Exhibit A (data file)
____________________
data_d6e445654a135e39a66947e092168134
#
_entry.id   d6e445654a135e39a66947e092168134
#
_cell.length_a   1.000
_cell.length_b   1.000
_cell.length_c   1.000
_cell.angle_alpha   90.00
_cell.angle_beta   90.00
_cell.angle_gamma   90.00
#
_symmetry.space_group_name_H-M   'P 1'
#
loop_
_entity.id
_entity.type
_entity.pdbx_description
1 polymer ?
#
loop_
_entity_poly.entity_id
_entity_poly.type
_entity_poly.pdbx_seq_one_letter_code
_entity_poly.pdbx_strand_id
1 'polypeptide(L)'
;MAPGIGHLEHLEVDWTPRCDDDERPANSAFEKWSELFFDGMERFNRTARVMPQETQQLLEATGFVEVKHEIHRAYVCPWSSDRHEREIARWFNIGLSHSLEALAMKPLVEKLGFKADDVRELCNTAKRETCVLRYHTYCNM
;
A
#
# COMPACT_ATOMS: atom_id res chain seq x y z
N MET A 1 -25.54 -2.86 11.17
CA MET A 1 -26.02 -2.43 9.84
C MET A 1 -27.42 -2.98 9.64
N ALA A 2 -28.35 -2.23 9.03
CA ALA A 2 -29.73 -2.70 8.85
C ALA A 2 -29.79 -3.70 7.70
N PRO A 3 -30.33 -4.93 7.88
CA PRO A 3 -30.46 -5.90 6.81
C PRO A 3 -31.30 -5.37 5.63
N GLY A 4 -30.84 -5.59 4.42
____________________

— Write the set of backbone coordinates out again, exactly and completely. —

data_d6e445654a135e39a66947e092168134
#
_entry.id   d6e445654a135e39a66947e092168134
#
_cell.length_a   1.000
_cell.length_b   1.000
_cell.length_c   1.000
_cell.angle_alpha   90.00
_cell.angle_beta   90.00
_cell.angle_gamma   90.00
#
_symmetry.space_group_name_H-M   'P 1'
#
loop_
_entity.id
_entity.type
_entity.pdbx_description
1 polymer ?
#
loop_
_entity_poly.entity_id
_entity_poly.type
_entity_poly.pdbx_seq_one_letter_code
_entity_poly.pdbx_strand_id
1 'polypeptide(L)'
;MAPGIGHLEHLEVDWTPRCDDDERPANSAFEKWSELFFDGMERFNRTARVMPQETQQLLEATGFVEVKHEIHRAYVCPWSSDRHEREIARWFNIGLSHSLEALAMKPLVEKLGFKADDVRELCNTAKRETCVLRYHTYCNM
;
A
#
# COMPACT_ATOMS: atom_id res chain seq x y z
N MET A 1 -25.54 -2.86 11.17
CA MET A 1 -26.02 -2.43 9.84
C MET A 1 -27.42 -2.98 9.64
N ALA A 2 -28.35 -2.23 9.03
CA ALA A 2 -29.73 -2.70 8.85
C ALA A 2 -29.79 -3.70 7.70
N PRO A 3 -30.33 -4.93 7.88
CA PRO A 3 -30.46 -5.90 6.81
C PRO A 3 -31.30 -5.37 5.63
N GLY A 4 -30.84 -5.59 4.42